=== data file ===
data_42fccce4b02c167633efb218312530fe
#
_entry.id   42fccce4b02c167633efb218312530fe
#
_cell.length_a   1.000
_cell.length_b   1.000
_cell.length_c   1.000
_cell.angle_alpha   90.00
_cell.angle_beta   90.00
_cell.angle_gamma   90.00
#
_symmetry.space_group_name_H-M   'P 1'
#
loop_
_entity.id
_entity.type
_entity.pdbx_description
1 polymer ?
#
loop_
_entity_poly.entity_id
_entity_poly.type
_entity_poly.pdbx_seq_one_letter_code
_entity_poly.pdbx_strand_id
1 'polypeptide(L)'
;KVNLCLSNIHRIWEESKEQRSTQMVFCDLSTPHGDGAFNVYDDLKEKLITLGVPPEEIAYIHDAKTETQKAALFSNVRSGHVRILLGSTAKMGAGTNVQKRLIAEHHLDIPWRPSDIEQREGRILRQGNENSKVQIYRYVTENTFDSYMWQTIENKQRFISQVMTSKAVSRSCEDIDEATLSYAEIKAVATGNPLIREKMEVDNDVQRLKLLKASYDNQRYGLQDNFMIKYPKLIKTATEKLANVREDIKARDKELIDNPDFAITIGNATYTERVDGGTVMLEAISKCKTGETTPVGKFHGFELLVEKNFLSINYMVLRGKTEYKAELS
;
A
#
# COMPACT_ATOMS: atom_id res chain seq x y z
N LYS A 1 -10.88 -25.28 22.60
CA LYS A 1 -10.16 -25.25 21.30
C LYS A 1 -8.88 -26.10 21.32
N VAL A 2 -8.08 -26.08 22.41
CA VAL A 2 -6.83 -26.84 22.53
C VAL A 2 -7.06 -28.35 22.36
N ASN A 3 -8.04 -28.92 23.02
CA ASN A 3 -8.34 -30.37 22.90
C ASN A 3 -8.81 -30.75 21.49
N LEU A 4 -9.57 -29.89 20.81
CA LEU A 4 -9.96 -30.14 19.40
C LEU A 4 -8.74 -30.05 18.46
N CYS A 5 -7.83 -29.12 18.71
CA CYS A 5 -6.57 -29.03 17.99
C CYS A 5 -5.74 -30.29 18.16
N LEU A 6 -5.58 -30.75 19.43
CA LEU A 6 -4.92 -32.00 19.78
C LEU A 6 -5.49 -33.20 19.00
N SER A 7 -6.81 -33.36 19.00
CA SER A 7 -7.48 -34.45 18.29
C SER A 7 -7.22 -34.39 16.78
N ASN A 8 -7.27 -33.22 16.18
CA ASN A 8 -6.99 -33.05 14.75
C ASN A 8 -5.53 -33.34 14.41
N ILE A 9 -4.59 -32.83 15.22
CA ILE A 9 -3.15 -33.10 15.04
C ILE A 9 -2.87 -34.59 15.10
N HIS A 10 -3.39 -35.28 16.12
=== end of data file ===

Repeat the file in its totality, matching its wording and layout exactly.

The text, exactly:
data_42fccce4b02c167633efb218312530fe
#
_entry.id   42fccce4b02c167633efb218312530fe
#
_cell.length_a   1.000
_cell.length_b   1.000
_cell.length_c   1.000
_cell.angle_alpha   90.00
_cell.angle_beta   90.00
_cell.angle_gamma   90.00
#
_symmetry.space_group_name_H-M   'P 1'
#
loop_
_entity.id
_entity.type
_entity.pdbx_description
1 polymer ?
#
loop_
_entity_poly.entity_id
_entity_poly.type
_entity_poly.pdbx_seq_one_letter_code
_entity_poly.pdbx_strand_id
1 'polypeptide(L)'
;KVNLCLSNIHRIWEESKEQRSTQMVFCDLSTPHGDGAFNVYDDLKEKLITLGVPPEEIAYIHDAKTETQKAALFSNVRSGHVRILLGSTAKMGAGTNVQKRLIAEHHLDIPWRPSDIEQREGRILRQGNENSKVQIYRYVTENTFDSYMWQTIENKQRFISQVMTSKAVSRSCEDIDEATLSYAEIKAVATGNPLIREKMEVDNDVQRLKLLKASYDNQRYGLQDNFMIKYPKLIKTATEKLANVREDIKARDKELIDNPDFAITIGNATYTERVDGGTVMLEAISKCKTGETTPVGKFHGFELLVEKNFLSINYMVLRGKTEYKAELS
;
A
#
# COMPACT_ATOMS: atom_id res chain seq x y z
N LYS A 1 -10.88 -25.28 22.60
CA LYS A 1 -10.16 -25.25 21.30
C LYS A 1 -8.88 -26.10 21.32
N VAL A 2 -8.08 -26.08 22.41
CA VAL A 2 -6.83 -26.84 22.53
C VAL A 2 -7.06 -28.35 22.36
N ASN A 3 -8.04 -28.92 23.02
CA ASN A 3 -8.34 -30.37 22.90
C ASN A 3 -8.81 -30.75 21.49
N LEU A 4 -9.57 -29.89 20.81
CA LEU A 4 -9.96 -30.14 19.40
C LEU A 4 -8.74 -30.05 18.46
N CYS A 5 -7.83 -29.12 18.71
CA CYS A 5 -6.57 -29.03 17.99
C CYS A 5 -5.74 -30.29 18.16
N LEU A 6 -5.58 -30.75 19.43
CA LEU A 6 -4.92 -32.00 19.78
C LEU A 6 -5.49 -33.20 19.00
N SER A 7 -6.81 -33.36 19.00
CA SER A 7 -7.48 -34.45 18.29
C SER A 7 -7.22 -34.39 16.78
N ASN A 8 -7.27 -33.22 16.18
CA ASN A 8 -6.99 -33.05 14.75
C ASN A 8 -5.53 -33.34 14.41
N ILE A 9 -4.59 -32.83 15.22
CA ILE A 9 -3.15 -33.10 15.04
C ILE A 9 -2.87 -34.59 15.10
N HIS A 10 -3.39 -35.28 16.12